Trip Report: Grande Ronde River - May 2021, 6500 to 7500 cfs

A Quick Run Down The Grande Ronde

Submitted by Eric Ball


Minam to Heller Bar (90 miles), May 7-9 (Friday-Sunday)  Flow 6,500-7,500 cfs 

We ran the river this year with 8 boats and 10 people, a little more than my target, but it all worked out in the end as we were able to secure our preferred camp sites with adequate landings to handle the group.  This was our coldest trip in recent memory, refreshing our gear lists as to what it takes to stay warm on the water and in camp.  We had a storm cell move through camp Friday night, blowing my cat completely out of the water onto the shore, and nearing blowing away one of the tents.  The rain that followed put a damper on the campfire (fire pan) conversation, but it made sure that everyone got to bed early that night. 

GR 1.jpegWildlife sightings included: river otters, deer, ducks and geese; big horn sheep down at water’s edge (unfortunately in the middle of a rapid so no chance to stop for photos) and goats, bald eagles and flying turkeys.  Four other large groups and a single were encountered in the upper canyon above Troy with no river traffic evident below.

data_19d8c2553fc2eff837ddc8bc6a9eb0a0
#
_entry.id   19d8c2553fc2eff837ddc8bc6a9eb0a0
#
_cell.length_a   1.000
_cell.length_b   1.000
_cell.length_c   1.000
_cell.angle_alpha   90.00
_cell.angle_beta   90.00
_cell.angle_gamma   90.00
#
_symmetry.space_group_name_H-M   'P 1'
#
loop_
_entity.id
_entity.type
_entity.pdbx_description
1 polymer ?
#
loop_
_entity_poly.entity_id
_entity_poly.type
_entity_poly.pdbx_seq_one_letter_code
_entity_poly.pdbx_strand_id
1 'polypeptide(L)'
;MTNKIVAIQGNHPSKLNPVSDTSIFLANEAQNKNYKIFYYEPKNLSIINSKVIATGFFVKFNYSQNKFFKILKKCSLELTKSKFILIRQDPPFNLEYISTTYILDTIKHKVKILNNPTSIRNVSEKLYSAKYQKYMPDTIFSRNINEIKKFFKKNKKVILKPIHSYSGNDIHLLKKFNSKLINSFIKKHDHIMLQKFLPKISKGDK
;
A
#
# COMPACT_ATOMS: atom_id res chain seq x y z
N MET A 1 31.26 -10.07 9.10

We floated about 30 miles on day one and nearly 50 miles on day two.  Because our group contained experienced rafters, virtually all of whom had run the river before, everyone could run the second day at their own pace, with the first boat to camp barely needing to row (except to stay in the current) because they made no stops.  Our speed was 6-8 miles per hour, depending on how much rowing you wanted to add.  Day two is long because there are few good group camps below Troy.

Day 3 (11 miles) involves scouting and running The Narrows, which can be cheated left or right, or run center right, with a big wave center left being the only real hazard to avoid.  No carnage or incidents.  The mid-morning arrival at Heller Bar allows more time for the drive back to civilization, or Portland. 

GR3.jpegWe run this trip with each person or sub-group being self-contained, with only the groover and wings (if needed) being trip responsibilities.  This reduces the organization headache and allows each person to cook and eat in the style that they choose.  Volunteers added a fire pan, appetizers and desserts for the group. 

Why the Grand Ronde?  It’s a scenic float with good camping, wildlife opportunities and no white knuckles.  It is a good conditioner for the boating season, doesn’t require a permit lottery and reminds us of all the good that is part of the sport of rafting. 

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